construction 386 11.32 2.60 487 13.48 3.76 Commercial real estate loans: One- to four-family investor 527 15.46 0.54 843 23.33 0.70 Multi-family 110 3.23 0.84 159 4.40 1.29 Commercial non-residential 1,451 42.56 0.91 854 23.64 0.88 Commercial construction and land 166 4.87 3.35 362 10.02 5.68 Commercial loans 100 2.93 1.06 51 1.41 0.99 Consumer loans 50 1.47 2.23 15 0.42 0.46 Total allowance for loan losses
$ 3,409100.00 % 0.71 % $ 3,613100.00 % 0.78 % 45 Table of Contents
The following table sets forth an analysis of the activity in the allowance for
loan losses for the periods indicated:
At or For the Year Ended
June 30, (Dollars in thousands) 2022
Allowance at beginning of period $ 3,613 $ 3,519 (Recovery) provision for loan losses (20) 133
Residential real estate loans: One- to four-family (154) (17) Home equity and HELOCs - (30) Residential construction - -
Total residential real estate loans (154) (47) Commercial real estate loans: One- to four-family investor (55) - Multi-family - - Commercial non-residential - - Commercial construction and land - - Total commercial real estate loans (55)
- Commercial loans - - Consumer loans (29) (30) Total charge-offs (238) (77) Recoveries: Residential real estate loans: One- to four-family - - Home equity and HELOCs 8 - Residential construction - -
Total residential real estate loans 8 - Commercial real estate loans: One- to four-family investor 42 3 Multi-family - - Commercial non-residential - 35 Commercial construction and land - - Total commercial real estate loans 42
38 Commercial loans - - Consumer loans 4 - Total recoveries 54 38 Net (charge-offs) recoveries (184) (39) Allowance at end of period $ 3,409 $ 3,613 Total loans(1) $ 478,920 $ 464,809 Average loans outstanding 461,160 492,070
Ratio of allowance to non-accruing loans 52.36 % 68.16 % Ratio of allowance to total loans 0.71 % 0.78 % Ratio of net (charge-offs) recoveries to average loans One- to four-family (0.10) % (0.01) % Home equity and HELOCs 0.02 % (0.07) % Residential construction - % - % One- to four-family investor (0.01) % - % Multi-family - % - % Commercial non-residential - % 0.04 %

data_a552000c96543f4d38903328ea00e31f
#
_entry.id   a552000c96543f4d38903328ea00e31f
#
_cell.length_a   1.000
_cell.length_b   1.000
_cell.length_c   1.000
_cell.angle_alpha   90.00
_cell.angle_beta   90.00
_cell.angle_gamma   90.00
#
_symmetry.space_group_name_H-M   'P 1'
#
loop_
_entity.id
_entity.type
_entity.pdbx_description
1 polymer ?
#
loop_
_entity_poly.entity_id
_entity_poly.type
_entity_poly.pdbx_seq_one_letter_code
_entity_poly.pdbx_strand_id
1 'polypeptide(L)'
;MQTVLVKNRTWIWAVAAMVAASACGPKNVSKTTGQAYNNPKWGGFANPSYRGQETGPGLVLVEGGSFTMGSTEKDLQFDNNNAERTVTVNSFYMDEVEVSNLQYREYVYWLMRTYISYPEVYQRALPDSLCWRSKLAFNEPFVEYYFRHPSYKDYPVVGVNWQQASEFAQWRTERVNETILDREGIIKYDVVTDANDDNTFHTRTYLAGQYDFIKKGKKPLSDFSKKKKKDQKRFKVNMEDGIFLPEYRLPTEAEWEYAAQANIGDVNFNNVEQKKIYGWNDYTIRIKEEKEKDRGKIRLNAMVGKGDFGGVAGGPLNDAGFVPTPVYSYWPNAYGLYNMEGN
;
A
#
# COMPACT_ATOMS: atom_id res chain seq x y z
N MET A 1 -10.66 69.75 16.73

Commercial construction and land - %
- % Commercial loans - % - % Consumer loans (0.91) % (0.84) % Total ratio of net (charge-offs) recoveries to average loans (0.04) % (0.01) %
(1) Net of unearned loan origination fees.
The allowance for loan losses decreased
$204 thousandto $3.4 millionat June 30, 2022from $3.6 millionat June 30, 2021. During the year ended June 30, 2022, the changes in the provision for loan losses for each category of loan type were primarily due to fluctuations in the outstanding balance of each category of loans collectively evaluated for impairment. The overall decrease in the allowance can be primarily attributed to stable asset quality metrics, including continued low levels of net charge-offs and non-performing assets, as well as a reduction of the adjustments to qualitative factors related to the COVID-19 pandemic. The allowance for loan losses increased $94 thousandto $3.6 millionat June 30, 2021from $3.5 millionat June 30, 2020. During the year ended June 30, 2021, the changes in the provision for loan losses for each category of loan type were primarily due to fluctuations in the outstanding balance of each category of loans collectively evaluated for impairment. The overall increase in the allowance can primarily be attributed to an increase in non-accrual and delinquent loans and the corresponding qualitative adjustment. 46